Restoration Tips

Is your car squeaking at every stop sign? Could your paint use some touching up? Old Cars Weekly presents tips and techniques for restoring classic cars and parts. Browse our collection of articles from restoring brakes to preparing your car for auto shows. We are your comprehensive resource for antique auto restoration.

Fitting Fenders: Saved by shims

In the beginning, it was business as usual. With the car’s weight on its suspension and even tire inflation, a bottle jack was positioned under the sagging passenger’s side frame horn. Then a long level was laid across the shanks of the upper bumper studs.

What started out as a standard, straight-forward procedure in our ’31 Cadillac project took a surprising twist in the form of a twisted front fender. More »

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Patch panels made easy: Rust busting on a ’37 Chevy school bus

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When Fast Freddie’s Rod Shop got a chance to renovate and customize a 1937 Chevrolet school bus, shop owner Fred Kappus Jr. knew it could be one of the more fun projects his shop had ever taken on. He also knew it could be one of the most challenging. More »

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Here’s the Rub: How to stop wire and hose chafing

Wires or hoses that are not controlled are prone to chafe. Follow this “Modified Work Order” to avoid failure as a result of worn-through wiring and plumbing.

Sometimes, the various hose lines and electrical harnesses of vintage vehicles begin rubbing on each other and chafing against other components. The best way to prevent problems in wires and hoses is to evaluate, emancipate and eliminate or, at least reduce, the effects of rubbing and chafing of the lines by protecting, securing and rerouting them. Here’s how… More »

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Fending for yourself: Attaching fender skirts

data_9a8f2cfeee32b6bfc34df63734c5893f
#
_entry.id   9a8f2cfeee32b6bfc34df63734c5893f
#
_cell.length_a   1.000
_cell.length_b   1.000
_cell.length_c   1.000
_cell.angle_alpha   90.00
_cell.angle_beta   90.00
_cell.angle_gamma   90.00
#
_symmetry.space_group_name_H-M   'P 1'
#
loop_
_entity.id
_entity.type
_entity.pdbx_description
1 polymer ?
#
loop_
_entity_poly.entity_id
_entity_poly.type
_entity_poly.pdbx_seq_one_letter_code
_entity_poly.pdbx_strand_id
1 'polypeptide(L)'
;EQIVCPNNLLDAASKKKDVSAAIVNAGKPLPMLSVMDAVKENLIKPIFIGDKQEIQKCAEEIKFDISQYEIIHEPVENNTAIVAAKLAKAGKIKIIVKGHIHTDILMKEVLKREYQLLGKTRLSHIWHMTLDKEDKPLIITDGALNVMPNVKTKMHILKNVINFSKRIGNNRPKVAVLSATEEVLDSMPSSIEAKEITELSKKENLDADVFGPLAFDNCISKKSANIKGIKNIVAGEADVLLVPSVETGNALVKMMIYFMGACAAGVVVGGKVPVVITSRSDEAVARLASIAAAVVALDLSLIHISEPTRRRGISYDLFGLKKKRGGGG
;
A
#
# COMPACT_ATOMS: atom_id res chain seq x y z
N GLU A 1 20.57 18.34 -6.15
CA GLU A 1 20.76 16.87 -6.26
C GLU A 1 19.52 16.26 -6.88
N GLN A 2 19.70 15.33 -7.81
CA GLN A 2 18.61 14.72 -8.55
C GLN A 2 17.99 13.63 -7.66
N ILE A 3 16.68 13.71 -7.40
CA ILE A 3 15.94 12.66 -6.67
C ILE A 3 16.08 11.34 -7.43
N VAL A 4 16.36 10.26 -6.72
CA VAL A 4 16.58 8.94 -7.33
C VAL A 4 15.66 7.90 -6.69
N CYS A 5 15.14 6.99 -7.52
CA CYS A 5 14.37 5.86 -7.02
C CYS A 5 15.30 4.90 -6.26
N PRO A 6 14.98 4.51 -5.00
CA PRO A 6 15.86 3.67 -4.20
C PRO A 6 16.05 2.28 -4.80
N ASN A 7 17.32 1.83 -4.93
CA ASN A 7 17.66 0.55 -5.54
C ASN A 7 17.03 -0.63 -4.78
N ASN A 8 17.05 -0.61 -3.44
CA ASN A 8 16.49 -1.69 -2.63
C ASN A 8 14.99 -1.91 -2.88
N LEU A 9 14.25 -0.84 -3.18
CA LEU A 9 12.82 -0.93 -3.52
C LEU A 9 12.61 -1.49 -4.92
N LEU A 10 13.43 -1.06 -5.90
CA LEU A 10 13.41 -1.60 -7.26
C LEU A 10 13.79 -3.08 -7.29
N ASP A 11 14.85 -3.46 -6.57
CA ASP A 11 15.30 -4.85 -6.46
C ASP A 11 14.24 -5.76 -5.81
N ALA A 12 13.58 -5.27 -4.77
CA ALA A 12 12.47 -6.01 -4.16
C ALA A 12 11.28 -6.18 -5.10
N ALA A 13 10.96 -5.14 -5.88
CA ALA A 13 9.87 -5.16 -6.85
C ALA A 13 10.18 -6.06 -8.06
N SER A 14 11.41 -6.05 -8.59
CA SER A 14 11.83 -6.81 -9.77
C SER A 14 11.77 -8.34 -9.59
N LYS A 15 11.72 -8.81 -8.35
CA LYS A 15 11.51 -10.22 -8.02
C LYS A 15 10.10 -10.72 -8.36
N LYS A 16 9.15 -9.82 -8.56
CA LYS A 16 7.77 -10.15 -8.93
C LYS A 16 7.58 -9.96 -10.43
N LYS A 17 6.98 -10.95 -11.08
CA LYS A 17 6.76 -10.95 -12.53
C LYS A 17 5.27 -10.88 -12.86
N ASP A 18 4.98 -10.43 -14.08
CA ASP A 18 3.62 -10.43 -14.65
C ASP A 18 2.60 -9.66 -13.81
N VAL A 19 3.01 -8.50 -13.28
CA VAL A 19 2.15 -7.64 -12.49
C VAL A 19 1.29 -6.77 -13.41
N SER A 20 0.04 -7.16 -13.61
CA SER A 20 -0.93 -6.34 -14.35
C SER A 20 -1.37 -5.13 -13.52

A rubber gasket on the skirt is required to seal it against the wheel opening. On a Pontiac such as this 1966, the wheel opening trim will be removed and the NOS skirts will be drilled for bright metal moldings that continue the body line.

Fender skirts are a fad that comes and goes. When vehicle documentation shows that a car had fender skirts when it left the factory, some owners want them reinstalled, regardless of the current fashion. This usually requires a lot more work than it did to glue fender skirts to the model car they built as a kid. More »

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Do-it-yourself patch panels

Schrock cuts the sheet metal with the power shears.

Even on the West Coast and in Texas, it’s getting more difficult to find a 30-year-old or older project car without a case of the tin worm. Chances are, a project car is going to require some metal replacement, and when that metal isn’t available from a reproduction part producer or a parts car, there is but one alternative — make the part yourself. More »

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Tip-top floor pans

On top of the floor, where carpets will cover the very solid repair the waterproof fiberglass filler can be left unsanded if you want only a basic repair.